How to Make a Medieval Forge

By Crispin Trubiano ; Updated April 12, 2017
The tools and equipment used in medieval forges depended on the purpose of the forge.

Shaping metal is an art that has been around since ancient times. Metallurgy has undergone a vast evolution since fire was first put to iron, but the classic image of the blacksmith hammering tools and weaponry has remained in our culture. In medieval times, smithing was a lifetime trade, and blacksmiths built coal fired forges that were capable of producing a wide range of metal items. Whether for medieval reenactment or personal satisfaction, it is possible to create a medieval-style forge with access to the correct resources.

Construct the hearth, or the furnace where the metal will be heated. This is the most important element of any forge or smithy, and the specifications of your hearth will depend on its intended purpose. Medieval forges were made of firebricks, bricks made of heat-resistant clay called fireclay. Fireclay and firebricks can be purchased commercially, as can fireclay mortar. Set a layer of bricks where the base of the hearth will be first - remember that if the forge is intended for smithing swords, the hearth will need to be elongated. Using mortar to adhere each layer of bricks to the layer above it, carefully construct the hearth. A typical hearth has several components, including a chamber for the coal (called the firepot) with a downwards vent beneath it that leads to the front of the hearth (the tuyere, used with the bellows). The metal to be heated is placed in a chamber above the firepot that is open to the front and often contains a small chimney or vent in top for smoke.

Install the remaining equipment, such as the anvil and the slack tub. Medieval anvils were not shaped in the "London" style that is now ubiquitous in our culture. Medieval anvils were rather of a block shape, often shaped with a square or pentagonal footprint. The size of anvil required also depends upon the desired purpose of the forge; armorers especially require large anvils to facilitate the hammering of metal plates. Many medieval anvils also included specialized protrusions for creating specific items, such as horseshoes or nails. Select an appropriate anvil style and install it at waist-height several feet from the hearth. The bellows should also be kept next to the hearth. The slack tub is simply a tub of water used to quench the hot metal; in medieval times these were typically simple barrels placed next to the anvil. Blacksmithing tools such as a hammer, tongs, chisels, fullers, and hardys should also be kept handy or hung from a nearby wall.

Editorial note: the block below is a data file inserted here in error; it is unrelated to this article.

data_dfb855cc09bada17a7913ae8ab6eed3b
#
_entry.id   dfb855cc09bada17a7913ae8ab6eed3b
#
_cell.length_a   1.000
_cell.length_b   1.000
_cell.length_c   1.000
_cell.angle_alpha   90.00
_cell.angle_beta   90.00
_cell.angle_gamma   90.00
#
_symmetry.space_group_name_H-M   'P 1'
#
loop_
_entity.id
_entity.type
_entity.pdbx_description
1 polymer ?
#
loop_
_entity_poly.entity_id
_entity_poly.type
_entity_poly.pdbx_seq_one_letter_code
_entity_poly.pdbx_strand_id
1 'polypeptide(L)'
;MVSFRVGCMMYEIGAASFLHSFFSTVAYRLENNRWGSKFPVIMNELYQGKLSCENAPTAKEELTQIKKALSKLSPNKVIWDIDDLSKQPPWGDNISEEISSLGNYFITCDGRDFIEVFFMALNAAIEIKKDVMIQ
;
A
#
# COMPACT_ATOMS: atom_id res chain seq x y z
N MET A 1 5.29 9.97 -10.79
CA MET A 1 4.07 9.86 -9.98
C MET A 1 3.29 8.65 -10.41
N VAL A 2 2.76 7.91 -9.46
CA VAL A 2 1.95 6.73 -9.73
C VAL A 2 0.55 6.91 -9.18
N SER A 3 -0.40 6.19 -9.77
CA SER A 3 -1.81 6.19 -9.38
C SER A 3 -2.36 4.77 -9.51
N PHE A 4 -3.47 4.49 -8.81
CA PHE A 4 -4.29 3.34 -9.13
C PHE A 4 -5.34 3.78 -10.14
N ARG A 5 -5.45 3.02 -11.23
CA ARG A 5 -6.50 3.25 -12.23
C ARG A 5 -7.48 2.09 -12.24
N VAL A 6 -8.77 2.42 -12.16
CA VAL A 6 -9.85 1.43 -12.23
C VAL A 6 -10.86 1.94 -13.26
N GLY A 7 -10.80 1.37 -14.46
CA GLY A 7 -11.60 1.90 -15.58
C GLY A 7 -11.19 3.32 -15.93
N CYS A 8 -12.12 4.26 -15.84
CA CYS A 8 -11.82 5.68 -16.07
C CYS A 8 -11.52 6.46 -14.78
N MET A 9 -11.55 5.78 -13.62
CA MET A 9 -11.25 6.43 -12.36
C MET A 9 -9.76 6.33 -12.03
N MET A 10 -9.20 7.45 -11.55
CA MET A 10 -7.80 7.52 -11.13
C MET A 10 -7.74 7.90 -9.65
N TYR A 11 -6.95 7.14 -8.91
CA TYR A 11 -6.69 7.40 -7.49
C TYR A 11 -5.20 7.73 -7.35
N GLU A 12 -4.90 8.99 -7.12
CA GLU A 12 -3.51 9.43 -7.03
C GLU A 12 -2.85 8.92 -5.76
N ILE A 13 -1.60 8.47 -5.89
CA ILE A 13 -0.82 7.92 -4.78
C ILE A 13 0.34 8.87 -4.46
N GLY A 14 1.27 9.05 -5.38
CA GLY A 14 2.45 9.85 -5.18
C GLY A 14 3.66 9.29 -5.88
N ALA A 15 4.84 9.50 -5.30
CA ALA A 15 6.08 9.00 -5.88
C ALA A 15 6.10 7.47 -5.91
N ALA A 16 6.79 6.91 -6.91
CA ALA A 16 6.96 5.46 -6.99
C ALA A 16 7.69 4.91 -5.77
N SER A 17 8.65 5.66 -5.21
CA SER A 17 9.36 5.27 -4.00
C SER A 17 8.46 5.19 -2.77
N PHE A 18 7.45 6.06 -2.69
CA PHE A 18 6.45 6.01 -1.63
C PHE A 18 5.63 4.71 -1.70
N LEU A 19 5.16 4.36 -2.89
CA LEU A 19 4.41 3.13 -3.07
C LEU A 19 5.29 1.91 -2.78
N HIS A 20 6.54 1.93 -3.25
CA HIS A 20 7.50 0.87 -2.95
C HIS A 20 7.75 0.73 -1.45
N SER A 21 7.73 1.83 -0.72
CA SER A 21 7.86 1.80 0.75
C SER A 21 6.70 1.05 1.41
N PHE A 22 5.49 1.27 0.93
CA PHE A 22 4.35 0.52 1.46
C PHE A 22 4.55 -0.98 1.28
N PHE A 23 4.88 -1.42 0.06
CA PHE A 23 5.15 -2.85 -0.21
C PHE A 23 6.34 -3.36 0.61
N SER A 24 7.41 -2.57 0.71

Make the forge operational by filling the firepot of the hearth with coal and filling the slack tub with water or brine. To create the furnace heat required for the hearth, set the coal alight and use the bellows to pump air into the tuyere (the small vent in the front of the hearth which leads to the underside of the firepot). This action pushes air through the burning coals, introducing large amounts of oxygen to the fire, which in turn increases in temperature. To make tools or weapons in the forge, place an iron "blank" (an unshaped bar of appropriate size for the item being made) into the chamber above the firepot and stoke the fire with the bellows until the iron is red hot. Carefully remove the iron with tongs and use the hammer and anvil to shape it into the correct shape. Chisels or a hardy can be used to cut the metal, and fullers can be used to create grooves, rounded corners, hollows, and other similar features. The iron should be reheated as necessary while shaping, and when the product is complete it should be placed into the slack tub to quench the metal.

Things Needed

  • Firebricks
  • Mortar
  • Anvil
  • Tools (hammer, tongs, bellows)
  • Coal
  • Iron
  • Slack Tub


Be sure to build your forge in a well-ventilated area away from inflammable materials; an outdoors area with a shelter roof is typical.

Always take safety precautions when handling fire, burning materials, or red-hot metals. Wear appropriate safety gear and take care not to drop red hot metal anywhere other than the slack tub. Also be cautious when quenching metals, as the process often creates a large amount of steam.

About the Author

Crispin Trubiano has been working as a freelance writer since 2010. His articles appear on various websites, where he specializes in areas such as technology, health, television, film, literature and music. Trubiano currently studies sociology at Roger Williams University.